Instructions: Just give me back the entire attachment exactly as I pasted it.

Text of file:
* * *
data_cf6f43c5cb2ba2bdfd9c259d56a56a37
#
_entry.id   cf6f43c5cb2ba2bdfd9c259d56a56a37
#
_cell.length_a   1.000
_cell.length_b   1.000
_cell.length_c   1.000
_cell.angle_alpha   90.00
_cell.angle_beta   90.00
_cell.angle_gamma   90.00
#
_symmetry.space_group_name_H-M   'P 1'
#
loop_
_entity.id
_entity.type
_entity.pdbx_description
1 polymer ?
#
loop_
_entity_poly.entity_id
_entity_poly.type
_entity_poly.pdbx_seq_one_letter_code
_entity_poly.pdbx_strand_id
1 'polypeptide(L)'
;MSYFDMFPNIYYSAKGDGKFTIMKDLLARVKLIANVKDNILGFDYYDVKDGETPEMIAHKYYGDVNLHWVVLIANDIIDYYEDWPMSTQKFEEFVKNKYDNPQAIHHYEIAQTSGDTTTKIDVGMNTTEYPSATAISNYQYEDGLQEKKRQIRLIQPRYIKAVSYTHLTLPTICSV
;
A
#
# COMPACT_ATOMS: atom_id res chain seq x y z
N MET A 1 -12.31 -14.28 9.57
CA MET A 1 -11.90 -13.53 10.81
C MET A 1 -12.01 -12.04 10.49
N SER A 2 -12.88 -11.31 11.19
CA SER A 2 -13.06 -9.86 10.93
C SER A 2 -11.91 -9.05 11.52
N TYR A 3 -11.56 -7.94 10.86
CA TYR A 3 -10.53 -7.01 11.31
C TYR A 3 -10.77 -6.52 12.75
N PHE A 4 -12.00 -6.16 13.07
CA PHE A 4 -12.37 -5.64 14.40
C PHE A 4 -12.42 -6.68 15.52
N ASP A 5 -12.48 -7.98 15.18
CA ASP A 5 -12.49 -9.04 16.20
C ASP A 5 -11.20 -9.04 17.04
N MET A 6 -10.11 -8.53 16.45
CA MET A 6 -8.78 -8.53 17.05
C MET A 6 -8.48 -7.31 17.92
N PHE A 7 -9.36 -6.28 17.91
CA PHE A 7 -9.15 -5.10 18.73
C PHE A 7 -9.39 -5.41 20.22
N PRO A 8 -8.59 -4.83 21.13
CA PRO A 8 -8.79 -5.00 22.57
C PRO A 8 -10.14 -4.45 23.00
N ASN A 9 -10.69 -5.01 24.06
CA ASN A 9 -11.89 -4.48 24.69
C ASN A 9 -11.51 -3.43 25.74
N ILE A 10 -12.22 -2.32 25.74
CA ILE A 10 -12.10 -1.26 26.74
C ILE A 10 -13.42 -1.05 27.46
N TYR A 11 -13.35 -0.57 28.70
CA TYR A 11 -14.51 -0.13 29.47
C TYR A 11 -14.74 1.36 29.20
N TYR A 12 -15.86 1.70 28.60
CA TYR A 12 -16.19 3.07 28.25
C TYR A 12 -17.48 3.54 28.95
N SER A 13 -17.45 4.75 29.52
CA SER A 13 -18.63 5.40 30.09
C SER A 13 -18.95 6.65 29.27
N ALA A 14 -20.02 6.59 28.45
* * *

data_cf6f43c5cb2ba2bdfd9c259d56a56a37
#
_entry.id   cf6f43c5cb2ba2bdfd9c259d56a56a37
#
_cell.length_a   1.000
_cell.length_b   1.000
_cell.length_c   1.000
_cell.angle_alpha   90.00
_cell.angle_beta   90.00
_cell.angle_gamma   90.00
#
_symmetry.space_group_name_H-M   'P 1'
#
loop_
_entity.id
_entity.type
_entity.pdbx_description
1 polymer ?
#
loop_
_entity_poly.entity_id
_entity_poly.type
_entity_poly.pdbx_seq_one_letter_code
_entity_poly.pdbx_strand_id
1 'polypeptide(L)'
;MSYFDMFPNIYYSAKGDGKFTIMKDLLARVKLIANVKDNILGFDYYDVKDGETPEMIAHKYYGDVNLHWVVLIANDIIDYYEDWPMSTQKFEEFVKNKYDNPQAIHHYEIAQTSGDTTTKIDVGMNTTEYPSATAISNYQYEDGLQEKKRQIRLIQPRYIKAVSYTHLTLPTICSV
;
A
#
# COMPACT_ATOMS: atom_id res chain seq x y z
N MET A 1 -12.31 -14.28 9.57
CA MET A 1 -11.90 -13.53 10.81
C MET A 1 -12.01 -12.04 10.49
N SER A 2 -12.88 -11.31 11.19
CA SER A 2 -13.06 -9.86 10.93
C SER A 2 -11.91 -9.05 11.52
N TYR A 3 -11.56 -7.94 10.86
CA TYR A 3 -10.53 -7.01 11.31
C TYR A 3 -10.77 -6.52 12.75
N PHE A 4 -12.00 -6.16 13.07
CA PHE A 4 -12.37 -5.64 14.40
C PHE A 4 -12.42 -6.68 15.52
N ASP A 5 -12.48 -7.98 15.18
CA ASP A 5 -12.49 -9.04 16.20
C ASP A 5 -11.20 -9.04 17.04
N MET A 6 -10.11 -8.53 16.45
CA MET A 6 -8.78 -8.53 17.05
C MET A 6 -8.48 -7.31 17.92
N PHE A 7 -9.36 -6.28 17.91
CA PHE A 7 -9.15 -5.10 18.73
C PHE A 7 -9.39 -5.41 20.22
N PRO A 8 -8.59 -4.83 21.13
CA PRO A 8 -8.79 -5.00 22.57
C PRO A 8 -10.14 -4.45 23.00
N ASN A 9 -10.69 -5.01 24.06
CA ASN A 9 -11.89 -4.48 24.69
C ASN A 9 -11.51 -3.43 25.74
N ILE A 10 -12.22 -2.32 25.74
CA ILE A 10 -12.10 -1.26 26.74
C ILE A 10 -13.42 -1.05 27.46
N TYR A 11 -13.35 -0.57 28.70
CA TYR A 11 -14.51 -0.13 29.47
C TYR A 11 -14.74 1.36 29.20
N TYR A 12 -15.86 1.70 28.60
CA TYR A 12 -16.19 3.07 28.25
C TYR A 12 -17.48 3.54 28.95
N SER A 13 -17.45 4.75 29.52
CA SER A 13 -18.63 5.40 30.09
C SER A 13 -18.95 6.65 29.27
N ALA A 14 -20.02 6.59 28.45